Texas should have 100% smoke-free laws. This is not a debate that should be carried out on the basis of rights but the health of people (American Nonsmokers’ Rights Foundation, 2009). This is because rights can only be enjoyed in a healthy and free environment. Moreover the fact that smoking is such an open thing makes it a violation of the rights of the people who do not smoke but have to live with the impact of secondary smoke. A map by the American Cancer Society cancer action network indicates that currently, only 14 states have non-smoking laws in the United States. A good number, up to 24 states have smoking laws that govern smoking in workplaces, bars, and restaurants. In addition, there are over ten states with partial smoking laws. This shows that there is a general consensus that the health situation in the country has concerned many people to the extent that they have begun an extensive and deliberate process to ban smoking in certain areas (Texas Medical Association, 2013). A research, the first of its kind, conducted by the United States Surgeon General released a report on the harmful effects of cigarette smoking. This landmark report led to the beginning of smoke-free zone initiatives. Since then, 558 communities have since developed smoke-free zones between 1990 and January 2013. These fundamental factors demonstrate why it is important for Texas to also follow recommendations that have been at the heart of the progressive shift to smoke-free areas in American society. The figures below describe the situation in America since the research in 1964 to date:
Texas is not a special case. While there is lack of a general law that governs smoking in the state, several initiatives have been made by different people and companies. To begin with, several restaurants have designated their business premises as smoke-free areas (Kulikoff, 1986). The number exceeds 72. Moreover, research indicates that Texas pays a high price for tobacco users. The cost of poor workplace productivity, health complications, and premature death in Texas as a result of smoking is $20 billion (Burns, 2007; Smoke-Free Restaurants, 2014). Moreover, 24500 deaths in Texas that occur annually are preventable and caused by Tobacco. This is caused by a significant level of challenge that needs to be looked upon. For instance, it is argued that one out of every five adults and youths do smoke, translating to a population of 3.3 million. The impact of secondary smoke on children in such environments is therefore exacerbated hence leading to the sorry state of affairs. Moreover, 90% of adults started smoking before they reached 18 implying that in 2014, up to 27,000 children will begin smoking, hence making Texas such a big deal when it comes to smoking (American Nonsmokers’ Rights Foundation, 2009; Smoke-Free Restaurants, 2014).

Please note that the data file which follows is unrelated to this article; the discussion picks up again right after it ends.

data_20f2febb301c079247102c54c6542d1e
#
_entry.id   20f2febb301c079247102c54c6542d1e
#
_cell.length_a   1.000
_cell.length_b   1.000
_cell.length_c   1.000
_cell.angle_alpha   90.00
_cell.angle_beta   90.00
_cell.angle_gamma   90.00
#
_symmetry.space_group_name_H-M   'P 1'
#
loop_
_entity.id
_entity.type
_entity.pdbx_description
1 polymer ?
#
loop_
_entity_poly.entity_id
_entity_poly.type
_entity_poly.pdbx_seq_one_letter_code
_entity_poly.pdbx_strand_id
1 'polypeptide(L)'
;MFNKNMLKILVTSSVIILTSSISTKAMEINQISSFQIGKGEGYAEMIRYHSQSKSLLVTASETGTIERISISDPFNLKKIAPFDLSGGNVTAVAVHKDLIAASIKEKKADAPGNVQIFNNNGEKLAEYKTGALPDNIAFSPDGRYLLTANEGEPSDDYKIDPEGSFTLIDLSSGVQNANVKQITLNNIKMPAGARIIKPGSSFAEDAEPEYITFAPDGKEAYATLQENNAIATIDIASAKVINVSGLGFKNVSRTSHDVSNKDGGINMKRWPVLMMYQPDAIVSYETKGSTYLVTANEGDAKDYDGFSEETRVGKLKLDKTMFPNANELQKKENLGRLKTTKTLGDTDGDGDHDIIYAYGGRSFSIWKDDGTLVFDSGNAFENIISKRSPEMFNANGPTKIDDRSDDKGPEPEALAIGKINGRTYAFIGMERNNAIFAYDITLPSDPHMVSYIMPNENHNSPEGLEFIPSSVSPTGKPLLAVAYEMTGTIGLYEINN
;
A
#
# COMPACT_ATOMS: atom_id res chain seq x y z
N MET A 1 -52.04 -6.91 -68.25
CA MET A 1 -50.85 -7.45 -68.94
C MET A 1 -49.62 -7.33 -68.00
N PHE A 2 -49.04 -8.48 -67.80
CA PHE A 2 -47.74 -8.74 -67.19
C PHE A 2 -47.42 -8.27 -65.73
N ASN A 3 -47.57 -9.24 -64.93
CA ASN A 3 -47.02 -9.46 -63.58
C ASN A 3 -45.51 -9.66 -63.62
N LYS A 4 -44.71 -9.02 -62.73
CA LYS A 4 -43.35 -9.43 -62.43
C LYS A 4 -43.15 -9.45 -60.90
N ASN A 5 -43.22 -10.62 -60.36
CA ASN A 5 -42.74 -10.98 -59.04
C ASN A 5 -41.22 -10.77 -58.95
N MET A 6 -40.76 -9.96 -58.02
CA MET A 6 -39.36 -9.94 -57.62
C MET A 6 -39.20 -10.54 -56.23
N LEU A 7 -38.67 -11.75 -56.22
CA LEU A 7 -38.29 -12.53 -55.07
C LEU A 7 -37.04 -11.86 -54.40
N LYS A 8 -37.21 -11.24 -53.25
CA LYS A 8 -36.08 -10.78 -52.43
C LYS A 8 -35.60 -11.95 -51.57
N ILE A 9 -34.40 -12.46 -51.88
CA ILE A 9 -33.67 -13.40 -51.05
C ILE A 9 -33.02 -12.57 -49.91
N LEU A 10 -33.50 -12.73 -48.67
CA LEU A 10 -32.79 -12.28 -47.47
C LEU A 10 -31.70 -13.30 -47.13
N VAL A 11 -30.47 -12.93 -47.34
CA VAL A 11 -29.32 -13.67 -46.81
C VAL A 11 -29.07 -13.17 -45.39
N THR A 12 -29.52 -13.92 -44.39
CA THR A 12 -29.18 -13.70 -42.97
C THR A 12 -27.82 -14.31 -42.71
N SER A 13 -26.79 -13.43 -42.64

The big question is why Texas should have a 100% smoke-free zone. Aside from the health issues, there is a strong need to overcome the smoking culture by the municipalities. This implies that there is already an effort towards this end, in order to redeem the health status of the society and promote a healthier environment with a more informed population (Kulikoff, 1986). This can simply be done, in light of the municipalities’ steps that have already been taken, by extending tobacco cessation insurance to more Texans in order to stem the morbidity directly linked to Tobacco smoking in Texas. Moreover, supporting state-wide bans to smoking that exposes the non-smokers to the impact of secondary smoke in all indoor environments is necessary in order to create a positive environment for both children and non-smokers in general (Texas Medical Association, 2013; Kulikoff, 1986). In the end, Texas stands to gain more in revenue and expenditure reduction if it bans smoking in essential places than if the practice continues because nationally this problem has been identified as a serous one that affects all in equal measure.
American Nonsmokers’ Rights Foundation. (2009, October 1). States, commonwealths, and municipalities with 100% smokefree laws in workplaces - See more at: http://www.texmed.org/Template.aspx?id=19545#sthash.Vtq0oSBs.dpuf. Retrieved from: http://www.no-smoke.org/pdf/100ordlist.pdf.#sthash.Vtq0oSBs.dpuf
Burns, E. (2007). The Smoke of the Gods: A Social History of Tobacco. Philadelphia: Temple University Press.
Kulikoff, A. (1986). Tobacco & Slaves: The Development of Southern Cultures in the Chesapeake. Chesapeake: University of North Carolina Press.
Smoke-Free Restaurants. (2014). Smoke-Free Restaurants in Texas. Retrieved from: http://www.smoke-freerestaurants.com/Rests-TX.htm
Texas Medical Association. (2013). Texas Should Be Smoke Free. Retrieved from: http://www.texmed.org/Template.aspx?id=19545